Army’s cocktail tradition: Sappers raise a toast with Bangalore Torpedo


Three Madras Sappers pose with the first three
Bangalore Torpedoes fabricated in 1916 (file photo)




They have built bridges, cleared landmines and booby traps for years. Now, the Madras Sappers - earliest members of the Indian Army's elite combat engineering arm - also known as Madras Engineering Group (MEG), have now engineered a cocktail, a concoction that is a far cry from the many explosive devices they make. The cocktail has been named after the famed 'Bangalore Torpedo', an explosive device that was invented in the city a century ago.



Far from being a drink that the 'Thambis' in the mess experimented in an attempt to impress the officers, the cocktail is the result of a meticulously planned process. The drink has now become a part of a unique Army tradition, which involves every Madras Sapper sipping the cocktail as a farewell drink, on the last day of his service.



Bangalore had entered the common parlance of armies the world over, almost 80 years before the city emerged as the country's IT capital. Bangalore was the colloquial name pinned on what the British called 'Bangalore Torpedo' - an explosive-filled pipe that could clear barbed wires, landmines and booby traps - invented by the Madras Sappers in 1916.



The device came to be used extensively in both the World Wars by armies across the world, the famed US Army included. The storied device is now in its twilight, and is soon to be phased out of service. However, in choosing to name the drink after the device, the Sappers have ensured that its legacy endures through a new tradition.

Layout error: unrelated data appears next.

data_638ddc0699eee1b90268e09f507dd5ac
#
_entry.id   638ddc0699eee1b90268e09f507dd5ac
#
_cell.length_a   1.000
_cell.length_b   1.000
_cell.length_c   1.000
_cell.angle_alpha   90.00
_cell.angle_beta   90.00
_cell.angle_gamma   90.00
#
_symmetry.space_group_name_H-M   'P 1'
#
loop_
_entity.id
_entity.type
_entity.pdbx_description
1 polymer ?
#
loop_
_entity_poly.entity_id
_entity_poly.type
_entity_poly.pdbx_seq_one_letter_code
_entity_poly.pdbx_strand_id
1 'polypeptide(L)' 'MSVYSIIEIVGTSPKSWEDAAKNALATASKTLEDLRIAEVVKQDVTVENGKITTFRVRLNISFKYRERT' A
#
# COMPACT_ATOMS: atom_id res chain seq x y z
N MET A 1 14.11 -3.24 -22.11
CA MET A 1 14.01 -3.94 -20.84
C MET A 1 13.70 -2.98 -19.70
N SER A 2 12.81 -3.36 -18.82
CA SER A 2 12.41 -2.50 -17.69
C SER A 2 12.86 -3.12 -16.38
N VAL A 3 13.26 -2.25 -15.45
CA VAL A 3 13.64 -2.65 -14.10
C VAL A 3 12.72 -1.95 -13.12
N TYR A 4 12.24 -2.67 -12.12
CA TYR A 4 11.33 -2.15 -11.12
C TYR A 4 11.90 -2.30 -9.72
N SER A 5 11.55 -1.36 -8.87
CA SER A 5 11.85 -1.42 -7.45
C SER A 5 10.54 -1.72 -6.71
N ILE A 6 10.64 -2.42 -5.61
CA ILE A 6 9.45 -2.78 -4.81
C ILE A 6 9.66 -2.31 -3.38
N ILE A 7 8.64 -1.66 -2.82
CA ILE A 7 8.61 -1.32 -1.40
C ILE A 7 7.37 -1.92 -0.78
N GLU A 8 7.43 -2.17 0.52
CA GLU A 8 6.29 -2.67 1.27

"It's a Scotch-based drink," said one officer, adding that the Sappers had been assisted by a professional mixologist in their endeavour to get the drink right.



"The Bangalore Torpedo was invented by Major RL McClintock, a Scotland officer, who devised it using materials and resources, which were available locally. So, when we decided to make a cocktail to celebrate the device, we thought it must have the ingredients that represent India, Bangalore and Scotland in it," Brigadier RK Sachdeva, MEG commandant, told TOI.



While 45ml of single malt Scotch, in memory of McClintock, serves as the base ingredient of the drink, it is blended with other substances - cardamom jaggery (one spoon), Star anise (1),spiced apple juice (90ml), tea (30ml), orange slice (three pieces) - that are sourced locally from Bengaluru.



With two retiring officers, including a Lt General, having been served the drink in the last week of October, the new tradition bearing a name that harks back to the past, has taken root.



"We have an older tradition. All the men who join us are served a big glass of what we call the Sapper's punch, which contains all kinds of drinks (beer, rum, whiskey, brandy and wine) on their first day. Now, we will serve the Torpedo on their last day," Sachdeva said



Officers said that the drink passed through as many as five testing rounds, before the final version was recorded to ensure that the Quartermaster reproduced it correctly every time a soldier retired. Almost every month, outgoing soldiers are accorded ceremonious farewells. The next one is scheduled on November 24.



"We wanted to get everything right. After all, this tradition will last as long as the Sappers are there. In fact, during one of the testing rounds, we had 80 people, including jawans and JCOs, all sipping the drink to see if it was perfect," Sachdeva added.



Bangalore Torpedo:


       * 1912: Major RL McClintock of Madras Sappers tasked to devise an anti obstacle device


       * 4 years: Time taken to develop the device later christened Bangalore Torpedo


       * 1916: The Bangalore Torpedo enters service | 26 hrs: Time taken to fabricate 1st 3 torpedoes


       * Rs 9.10: Cost of the first three torpedoes


       * 1918: Used in US army's first World War-I action (Battle of Saint-Michiel)


       * 1944: Used during the famous Normandy Landings in WW-II


       * 2016: Centenary year of Bangalore Torpedo; birth of the Cocktail